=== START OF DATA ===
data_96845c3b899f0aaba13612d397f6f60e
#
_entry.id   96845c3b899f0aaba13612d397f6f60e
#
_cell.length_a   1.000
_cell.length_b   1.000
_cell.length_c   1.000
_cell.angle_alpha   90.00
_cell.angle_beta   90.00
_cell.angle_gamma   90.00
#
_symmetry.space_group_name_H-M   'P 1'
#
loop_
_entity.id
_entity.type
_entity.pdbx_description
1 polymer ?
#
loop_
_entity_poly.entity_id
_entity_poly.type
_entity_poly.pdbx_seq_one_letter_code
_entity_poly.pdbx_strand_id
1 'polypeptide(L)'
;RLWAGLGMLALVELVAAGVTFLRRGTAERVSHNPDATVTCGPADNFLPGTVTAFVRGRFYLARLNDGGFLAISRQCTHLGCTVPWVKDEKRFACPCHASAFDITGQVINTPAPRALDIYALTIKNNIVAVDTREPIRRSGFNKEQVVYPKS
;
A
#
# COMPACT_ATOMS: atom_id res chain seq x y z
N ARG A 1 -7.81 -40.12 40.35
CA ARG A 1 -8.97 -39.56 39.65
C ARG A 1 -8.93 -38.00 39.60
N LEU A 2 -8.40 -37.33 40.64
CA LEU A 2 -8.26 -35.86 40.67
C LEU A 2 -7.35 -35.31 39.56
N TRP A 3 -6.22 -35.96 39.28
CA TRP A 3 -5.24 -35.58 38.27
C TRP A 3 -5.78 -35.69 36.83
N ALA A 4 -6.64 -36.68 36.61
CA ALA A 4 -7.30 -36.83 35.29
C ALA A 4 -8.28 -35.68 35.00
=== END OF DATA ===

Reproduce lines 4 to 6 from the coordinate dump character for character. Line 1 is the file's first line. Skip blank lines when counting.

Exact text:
#
_cell.length_a   1.000
_cell.length_b   1.000